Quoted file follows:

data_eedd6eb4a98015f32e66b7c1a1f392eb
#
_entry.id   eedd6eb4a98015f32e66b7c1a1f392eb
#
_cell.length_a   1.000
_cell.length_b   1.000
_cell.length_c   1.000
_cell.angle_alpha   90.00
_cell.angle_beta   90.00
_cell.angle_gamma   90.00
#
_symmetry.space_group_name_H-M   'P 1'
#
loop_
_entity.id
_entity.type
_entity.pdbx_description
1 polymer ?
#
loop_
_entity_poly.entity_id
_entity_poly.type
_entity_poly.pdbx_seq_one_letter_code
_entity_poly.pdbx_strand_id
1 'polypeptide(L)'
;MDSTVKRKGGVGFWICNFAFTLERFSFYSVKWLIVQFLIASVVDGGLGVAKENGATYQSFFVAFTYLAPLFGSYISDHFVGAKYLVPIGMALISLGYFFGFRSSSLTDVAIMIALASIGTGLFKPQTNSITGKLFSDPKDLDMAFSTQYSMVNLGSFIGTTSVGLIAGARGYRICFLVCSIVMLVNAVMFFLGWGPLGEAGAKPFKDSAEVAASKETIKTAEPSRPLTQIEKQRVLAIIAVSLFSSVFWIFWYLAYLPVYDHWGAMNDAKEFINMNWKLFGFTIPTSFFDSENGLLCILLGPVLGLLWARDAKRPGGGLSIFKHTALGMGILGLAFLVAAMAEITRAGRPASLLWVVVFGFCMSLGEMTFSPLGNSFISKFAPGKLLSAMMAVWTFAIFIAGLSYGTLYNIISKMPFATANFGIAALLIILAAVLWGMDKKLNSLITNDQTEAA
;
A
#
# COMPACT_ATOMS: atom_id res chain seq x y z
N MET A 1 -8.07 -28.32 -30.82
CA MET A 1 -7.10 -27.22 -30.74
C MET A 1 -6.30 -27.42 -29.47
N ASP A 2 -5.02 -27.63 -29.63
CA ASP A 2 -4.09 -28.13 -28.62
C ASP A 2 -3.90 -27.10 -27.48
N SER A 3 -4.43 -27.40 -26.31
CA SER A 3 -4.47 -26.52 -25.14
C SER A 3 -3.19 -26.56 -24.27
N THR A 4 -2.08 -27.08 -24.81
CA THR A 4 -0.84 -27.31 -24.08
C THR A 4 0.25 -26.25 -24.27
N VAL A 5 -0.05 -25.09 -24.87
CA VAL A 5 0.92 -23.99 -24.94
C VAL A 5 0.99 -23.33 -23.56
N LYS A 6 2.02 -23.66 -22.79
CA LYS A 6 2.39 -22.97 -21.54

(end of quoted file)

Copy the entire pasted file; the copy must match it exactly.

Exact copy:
data_eedd6eb4a98015f32e66b7c1a1f392eb
#
_entry.id   eedd6eb4a98015f32e66b7c1a1f392eb
#
_cell.length_a   1.000
_cell.length_b   1.000
_cell.length_c   1.000
_cell.angle_alpha   90.00
_cell.angle_beta   90.00
_cell.angle_gamma   90.00
#
_symmetry.space_group_name_H-M   'P 1'
#
loop_
_entity.id
_entity.type
_entity.pdbx_description
1 polymer ?
#
loop_
_entity_poly.entity_id
_entity_poly.type
_entity_poly.pdbx_seq_one_letter_code
_entity_poly.pdbx_strand_id
1 'polypeptide(L)'
;MDSTVKRKGGVGFWICNFAFTLERFSFYSVKWLIVQFLIASVVDGGLGVAKENGATYQSFFVAFTYLAPLFGSYISDHFVGAKYLVPIGMALISLGYFFGFRSSSLTDVAIMIALASIGTGLFKPQTNSITGKLFSDPKDLDMAFSTQYSMVNLGSFIGTTSVGLIAGARGYRICFLVCSIVMLVNAVMFFLGWGPLGEAGAKPFKDSAEVAASKETIKTAEPSRPLTQIEKQRVLAIIAVSLFSSVFWIFWYLAYLPVYDHWGAMNDAKEFINMNWKLFGFTIPTSFFDSENGLLCILLGPVLGLLWARDAKRPGGGLSIFKHTALGMGILGLAFLVAAMAEITRAGRPASLLWVVVFGFCMSLGEMTFSPLGNSFISKFAPGKLLSAMMAVWTFAIFIAGLSYGTLYNIISKMPFATANFGIAALLIILAAVLWGMDKKLNSLITNDQTEAA
;
A
#
# COMPACT_ATOMS: atom_id res chain seq x y z
N MET A 1 -8.07 -28.32 -30.82
CA MET A 1 -7.10 -27.22 -30.74
C MET A 1 -6.30 -27.42 -29.47
N ASP A 2 -5.02 -27.63 -29.63
CA ASP A 2 -4.09 -28.13 -28.62
C ASP A 2 -3.90 -27.10 -27.48
N SER A 3 -4.43 -27.40 -26.31
CA SER A 3 -4.47 -26.52 -25.14
C SER A 3 -3.19 -26.56 -24.27
N THR A 4 -2.08 -27.08 -24.81
CA THR A 4 -0.84 -27.31 -24.08
C THR A 4 0.25 -26.25 -24.27
N VAL A 5 -0.05 -25.09 -24.87
CA VAL A 5 0.92 -23.99 -24.94
C VAL A 5 0.99 -23.33 -23.56
N LYS A 6 2.02 -23.66 -22.79
CA LYS A 6 2.39 -22.97 -21.54